The Water-Lily Pond (1899) by Claude MonetThe National Gallery, London
It wasn't actually a painting that Monet deemed his ‘greatest work of art’ but the beautiful gardens he created at his home in Giverny. In his later years, it became his sole subject.
The bridge, which Monet designed himself, shows the influence of Japanese art on his work. This is one of 18 canvases of this view in differing light conditions that Monet started in the summer of 1899, the same year he started painting Waterloo and Charing Cross bridges.
The late afternoon sun casts a shaft of light over the bridge, illuminating the right-hand side in pale green in contrast to the prevailing darker blue-green.
The bold line of the bridge and the longer brushstrokes of the reeds provide a contrast to the small daubs of colour of the water lilies.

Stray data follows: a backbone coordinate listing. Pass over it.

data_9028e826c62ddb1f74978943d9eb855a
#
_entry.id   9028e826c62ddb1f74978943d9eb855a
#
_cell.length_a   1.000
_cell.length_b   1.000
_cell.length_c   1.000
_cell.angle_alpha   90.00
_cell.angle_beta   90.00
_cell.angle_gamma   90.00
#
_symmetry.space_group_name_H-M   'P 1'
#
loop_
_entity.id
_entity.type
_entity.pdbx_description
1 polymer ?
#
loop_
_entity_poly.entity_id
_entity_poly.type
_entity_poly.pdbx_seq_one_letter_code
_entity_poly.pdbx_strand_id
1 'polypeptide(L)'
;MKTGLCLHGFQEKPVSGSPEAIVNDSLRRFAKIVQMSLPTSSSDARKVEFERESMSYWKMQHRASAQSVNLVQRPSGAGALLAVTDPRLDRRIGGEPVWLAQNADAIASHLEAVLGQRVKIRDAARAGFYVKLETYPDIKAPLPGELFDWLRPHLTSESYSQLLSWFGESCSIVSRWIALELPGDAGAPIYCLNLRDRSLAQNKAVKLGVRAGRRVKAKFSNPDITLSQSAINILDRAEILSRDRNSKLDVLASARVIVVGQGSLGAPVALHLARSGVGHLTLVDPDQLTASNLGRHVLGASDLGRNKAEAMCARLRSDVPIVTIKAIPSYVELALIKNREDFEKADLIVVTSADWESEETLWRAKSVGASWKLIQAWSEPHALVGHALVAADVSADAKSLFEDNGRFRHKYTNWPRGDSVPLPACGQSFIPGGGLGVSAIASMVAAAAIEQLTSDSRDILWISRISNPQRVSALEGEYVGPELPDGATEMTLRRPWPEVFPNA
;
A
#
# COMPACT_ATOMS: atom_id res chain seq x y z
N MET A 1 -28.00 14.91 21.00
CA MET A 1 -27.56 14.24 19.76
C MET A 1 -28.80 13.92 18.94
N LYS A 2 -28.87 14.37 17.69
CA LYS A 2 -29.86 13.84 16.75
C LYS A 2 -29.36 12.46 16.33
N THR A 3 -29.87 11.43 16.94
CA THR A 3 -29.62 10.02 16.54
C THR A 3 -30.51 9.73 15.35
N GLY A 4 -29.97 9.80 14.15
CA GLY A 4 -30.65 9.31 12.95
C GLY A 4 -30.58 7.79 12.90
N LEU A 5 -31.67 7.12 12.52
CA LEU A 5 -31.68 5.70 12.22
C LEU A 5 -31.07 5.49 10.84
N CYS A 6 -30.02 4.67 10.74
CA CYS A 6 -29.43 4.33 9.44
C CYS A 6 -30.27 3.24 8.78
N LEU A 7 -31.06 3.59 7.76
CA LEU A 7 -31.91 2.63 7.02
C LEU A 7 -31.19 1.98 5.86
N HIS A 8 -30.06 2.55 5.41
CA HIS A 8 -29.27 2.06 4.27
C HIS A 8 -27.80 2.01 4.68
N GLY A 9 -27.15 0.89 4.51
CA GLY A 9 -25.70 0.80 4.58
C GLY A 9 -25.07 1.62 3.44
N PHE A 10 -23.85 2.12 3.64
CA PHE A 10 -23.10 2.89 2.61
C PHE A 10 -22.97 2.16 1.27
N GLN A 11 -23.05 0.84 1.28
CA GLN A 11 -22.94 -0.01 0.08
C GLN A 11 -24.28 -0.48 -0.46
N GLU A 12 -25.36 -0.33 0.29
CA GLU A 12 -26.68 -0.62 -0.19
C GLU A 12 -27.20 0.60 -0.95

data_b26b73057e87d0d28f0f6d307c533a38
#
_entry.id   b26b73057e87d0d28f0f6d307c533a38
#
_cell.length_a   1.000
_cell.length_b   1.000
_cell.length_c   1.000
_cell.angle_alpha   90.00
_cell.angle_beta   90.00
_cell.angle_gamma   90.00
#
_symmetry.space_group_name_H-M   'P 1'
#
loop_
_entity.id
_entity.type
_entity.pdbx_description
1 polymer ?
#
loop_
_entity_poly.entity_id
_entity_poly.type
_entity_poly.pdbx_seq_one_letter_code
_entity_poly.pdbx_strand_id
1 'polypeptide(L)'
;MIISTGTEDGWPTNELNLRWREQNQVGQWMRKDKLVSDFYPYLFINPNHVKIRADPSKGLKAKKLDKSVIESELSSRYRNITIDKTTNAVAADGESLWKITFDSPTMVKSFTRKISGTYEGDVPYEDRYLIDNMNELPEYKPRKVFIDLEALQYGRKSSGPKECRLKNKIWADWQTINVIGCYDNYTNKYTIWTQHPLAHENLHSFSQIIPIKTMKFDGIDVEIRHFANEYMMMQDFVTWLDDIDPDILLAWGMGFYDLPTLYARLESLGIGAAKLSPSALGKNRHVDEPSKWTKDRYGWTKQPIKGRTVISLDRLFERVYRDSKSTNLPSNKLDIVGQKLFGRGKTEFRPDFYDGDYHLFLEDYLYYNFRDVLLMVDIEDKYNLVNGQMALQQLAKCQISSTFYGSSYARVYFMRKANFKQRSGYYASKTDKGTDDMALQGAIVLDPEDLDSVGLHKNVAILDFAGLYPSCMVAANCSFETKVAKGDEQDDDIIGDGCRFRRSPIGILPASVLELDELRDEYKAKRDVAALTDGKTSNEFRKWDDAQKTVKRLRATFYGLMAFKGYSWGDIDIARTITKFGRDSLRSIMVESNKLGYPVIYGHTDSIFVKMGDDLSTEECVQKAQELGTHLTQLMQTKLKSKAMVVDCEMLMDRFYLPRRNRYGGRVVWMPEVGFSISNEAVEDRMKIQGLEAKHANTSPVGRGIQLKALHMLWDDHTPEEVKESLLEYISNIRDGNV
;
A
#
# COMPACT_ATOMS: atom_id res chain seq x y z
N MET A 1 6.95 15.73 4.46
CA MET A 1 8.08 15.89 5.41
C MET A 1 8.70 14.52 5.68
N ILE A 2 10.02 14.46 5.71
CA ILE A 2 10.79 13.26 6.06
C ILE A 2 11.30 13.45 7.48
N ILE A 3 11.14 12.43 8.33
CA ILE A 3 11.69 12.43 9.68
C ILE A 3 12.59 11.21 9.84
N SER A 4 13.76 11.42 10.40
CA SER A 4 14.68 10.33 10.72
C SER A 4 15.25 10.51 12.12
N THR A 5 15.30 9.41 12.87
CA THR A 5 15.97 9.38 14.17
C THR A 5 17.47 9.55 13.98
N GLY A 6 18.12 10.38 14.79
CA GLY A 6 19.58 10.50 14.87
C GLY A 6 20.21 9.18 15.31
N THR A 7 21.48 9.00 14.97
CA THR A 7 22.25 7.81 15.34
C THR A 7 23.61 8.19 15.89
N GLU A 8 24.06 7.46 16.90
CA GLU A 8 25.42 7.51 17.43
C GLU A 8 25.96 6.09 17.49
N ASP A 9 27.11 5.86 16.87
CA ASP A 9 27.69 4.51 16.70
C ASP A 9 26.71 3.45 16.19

Monet’s water lilies were a hybrid breed in pink and yellow as well as white.
The undersides of the water lilies were dark red, the same colour in which Monet signed the painting. Red is on the other side of the colour wheel to the green that dominates the painting; this contrast was in keeping with Monet's interest in complementary colours.
Among the mass of water lilies, you can also see the reflection of the willow trees on the surface of the pond.